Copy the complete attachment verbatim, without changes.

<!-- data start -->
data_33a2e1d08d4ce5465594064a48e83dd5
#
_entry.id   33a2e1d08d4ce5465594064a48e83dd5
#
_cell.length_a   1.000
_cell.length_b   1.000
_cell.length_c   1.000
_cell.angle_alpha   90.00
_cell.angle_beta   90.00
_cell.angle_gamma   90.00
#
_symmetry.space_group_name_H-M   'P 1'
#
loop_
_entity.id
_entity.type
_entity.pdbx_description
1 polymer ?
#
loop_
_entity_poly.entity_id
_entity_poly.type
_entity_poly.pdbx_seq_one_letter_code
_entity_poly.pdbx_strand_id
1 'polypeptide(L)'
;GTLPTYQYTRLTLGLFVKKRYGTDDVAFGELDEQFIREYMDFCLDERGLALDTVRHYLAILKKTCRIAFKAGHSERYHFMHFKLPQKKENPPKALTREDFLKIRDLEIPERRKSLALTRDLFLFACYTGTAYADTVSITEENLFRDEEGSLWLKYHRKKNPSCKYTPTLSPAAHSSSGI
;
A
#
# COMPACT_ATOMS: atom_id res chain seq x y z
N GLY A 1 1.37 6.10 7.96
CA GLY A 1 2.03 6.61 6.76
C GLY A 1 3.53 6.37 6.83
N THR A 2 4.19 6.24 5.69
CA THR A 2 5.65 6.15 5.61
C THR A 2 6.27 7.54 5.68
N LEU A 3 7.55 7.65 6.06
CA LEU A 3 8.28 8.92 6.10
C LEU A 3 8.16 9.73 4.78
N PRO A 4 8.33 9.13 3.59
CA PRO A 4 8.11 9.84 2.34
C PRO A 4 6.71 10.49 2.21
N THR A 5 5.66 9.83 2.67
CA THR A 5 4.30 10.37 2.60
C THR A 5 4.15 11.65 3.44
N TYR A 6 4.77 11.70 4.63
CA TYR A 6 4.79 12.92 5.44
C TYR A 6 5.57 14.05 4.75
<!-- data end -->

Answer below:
data_33a2e1d08d4ce5465594064a48e83dd5
#
_entry.id   33a2e1d08d4ce5465594064a48e83dd5
#
_cell.length_a   1.000
_cell.length_b   1.000
_cell.length_c   1.000
_cell.angle_alpha   90.00
_cell.angle_beta   90.00
_cell.angle_gamma   90.00
#
_symmetry.space_group_name_H-M   'P 1'
#
loop_
_entity.id
_entity.type
_entity.pdbx_description
1 polymer ?
#
loop_
_entity_poly.entity_id
_entity_poly.type
_entity_poly.pdbx_seq_one_letter_code
_entity_poly.pdbx_strand_id
1 'polypeptide(L)'
;GTLPTYQYTRLTLGLFVKKRYGTDDVAFGELDEQFIREYMDFCLDERGLALDTVRHYLAILKKTCRIAFKAGHSERYHFMHFKLPQKKENPPKALTREDFLKIRDLEIPERRKSLALTRDLFLFACYTGTAYADTVSITEENLFRDEEGSLWLKYHRKKNPSCKYTPTLSPAAHSSSGI
;
A
#
# COMPACT_ATOMS: atom_id res chain seq x y z
N GLY A 1 1.37 6.10 7.96
CA GLY A 1 2.03 6.61 6.76
C GLY A 1 3.53 6.37 6.83
N THR A 2 4.19 6.24 5.69
CA THR A 2 5.65 6.15 5.61
C THR A 2 6.27 7.54 5.68
N LEU A 3 7.55 7.65 6.06
CA LEU A 3 8.28 8.92 6.10
C LEU A 3 8.16 9.73 4.78
N PRO A 4 8.33 9.13 3.59
CA PRO A 4 8.11 9.84 2.34
C PRO A 4 6.71 10.49 2.21
N THR A 5 5.66 9.83 2.67
CA THR A 5 4.30 10.37 2.60
C THR A 5 4.15 11.65 3.44
N TYR A 6 4.77 11.70 4.63
CA TYR A 6 4.79 12.92 5.44
C TYR A 6 5.57 14.05 4.75